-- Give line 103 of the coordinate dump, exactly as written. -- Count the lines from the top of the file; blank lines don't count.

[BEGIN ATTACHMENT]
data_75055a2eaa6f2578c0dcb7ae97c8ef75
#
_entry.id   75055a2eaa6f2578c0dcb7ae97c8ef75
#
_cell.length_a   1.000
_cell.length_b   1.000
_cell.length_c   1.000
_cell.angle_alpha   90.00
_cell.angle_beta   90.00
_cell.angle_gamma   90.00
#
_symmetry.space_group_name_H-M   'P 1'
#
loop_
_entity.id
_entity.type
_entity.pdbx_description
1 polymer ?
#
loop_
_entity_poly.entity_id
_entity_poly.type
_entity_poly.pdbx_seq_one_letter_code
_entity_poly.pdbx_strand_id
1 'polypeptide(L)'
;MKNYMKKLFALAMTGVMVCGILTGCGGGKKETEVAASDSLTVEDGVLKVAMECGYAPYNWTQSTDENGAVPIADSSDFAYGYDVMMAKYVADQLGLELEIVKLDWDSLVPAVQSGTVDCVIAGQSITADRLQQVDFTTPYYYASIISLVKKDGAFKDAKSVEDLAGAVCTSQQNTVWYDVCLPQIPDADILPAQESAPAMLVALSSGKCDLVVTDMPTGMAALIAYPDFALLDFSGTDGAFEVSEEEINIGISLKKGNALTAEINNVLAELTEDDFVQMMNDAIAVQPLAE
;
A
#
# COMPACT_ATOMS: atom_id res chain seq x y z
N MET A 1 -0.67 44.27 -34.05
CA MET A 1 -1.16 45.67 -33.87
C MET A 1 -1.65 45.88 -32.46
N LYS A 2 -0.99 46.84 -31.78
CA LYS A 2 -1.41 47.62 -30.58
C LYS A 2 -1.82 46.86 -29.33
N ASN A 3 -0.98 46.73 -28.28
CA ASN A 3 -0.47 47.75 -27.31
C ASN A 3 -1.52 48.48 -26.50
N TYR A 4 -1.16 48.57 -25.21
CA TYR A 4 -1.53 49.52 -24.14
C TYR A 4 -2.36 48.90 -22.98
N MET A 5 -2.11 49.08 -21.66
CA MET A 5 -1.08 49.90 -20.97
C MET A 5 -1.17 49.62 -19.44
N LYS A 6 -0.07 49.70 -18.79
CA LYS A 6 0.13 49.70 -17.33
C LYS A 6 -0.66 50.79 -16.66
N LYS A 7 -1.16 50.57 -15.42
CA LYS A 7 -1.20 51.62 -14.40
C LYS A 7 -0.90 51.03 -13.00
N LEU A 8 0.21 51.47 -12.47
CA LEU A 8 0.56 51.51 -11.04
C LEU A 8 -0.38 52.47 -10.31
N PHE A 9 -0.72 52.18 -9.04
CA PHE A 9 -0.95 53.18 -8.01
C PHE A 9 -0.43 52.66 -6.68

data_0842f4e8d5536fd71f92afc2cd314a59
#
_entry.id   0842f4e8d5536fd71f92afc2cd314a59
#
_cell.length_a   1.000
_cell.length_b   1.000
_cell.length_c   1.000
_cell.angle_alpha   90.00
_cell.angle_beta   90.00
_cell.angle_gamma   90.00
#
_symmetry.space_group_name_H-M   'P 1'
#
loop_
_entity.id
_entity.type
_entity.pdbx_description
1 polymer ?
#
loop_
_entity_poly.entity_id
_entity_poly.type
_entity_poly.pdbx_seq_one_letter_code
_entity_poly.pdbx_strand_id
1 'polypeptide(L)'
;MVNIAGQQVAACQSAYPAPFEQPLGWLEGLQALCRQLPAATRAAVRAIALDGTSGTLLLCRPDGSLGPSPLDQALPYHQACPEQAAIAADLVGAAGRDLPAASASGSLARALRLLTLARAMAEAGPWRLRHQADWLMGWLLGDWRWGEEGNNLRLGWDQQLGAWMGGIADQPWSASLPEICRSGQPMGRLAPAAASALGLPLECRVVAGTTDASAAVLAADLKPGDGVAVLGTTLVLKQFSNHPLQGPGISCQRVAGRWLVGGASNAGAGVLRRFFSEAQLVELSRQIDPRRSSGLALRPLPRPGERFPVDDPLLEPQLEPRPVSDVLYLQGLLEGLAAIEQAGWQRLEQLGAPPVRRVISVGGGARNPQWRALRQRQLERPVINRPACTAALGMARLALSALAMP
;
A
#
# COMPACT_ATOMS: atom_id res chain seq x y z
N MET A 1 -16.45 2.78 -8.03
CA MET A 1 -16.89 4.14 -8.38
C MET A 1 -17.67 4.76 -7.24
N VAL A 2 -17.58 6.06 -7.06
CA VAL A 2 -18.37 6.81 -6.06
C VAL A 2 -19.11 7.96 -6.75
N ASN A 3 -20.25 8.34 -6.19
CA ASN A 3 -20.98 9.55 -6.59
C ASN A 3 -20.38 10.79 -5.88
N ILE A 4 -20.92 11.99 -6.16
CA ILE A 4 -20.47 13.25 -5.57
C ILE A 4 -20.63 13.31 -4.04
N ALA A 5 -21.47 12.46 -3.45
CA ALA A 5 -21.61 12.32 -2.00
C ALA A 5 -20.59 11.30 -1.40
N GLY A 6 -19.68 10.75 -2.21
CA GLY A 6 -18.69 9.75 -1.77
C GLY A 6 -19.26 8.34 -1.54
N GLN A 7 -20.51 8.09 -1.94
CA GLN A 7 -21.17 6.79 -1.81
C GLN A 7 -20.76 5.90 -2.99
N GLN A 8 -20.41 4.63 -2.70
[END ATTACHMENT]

N GLY A 6 -19.68 10.75 -2.21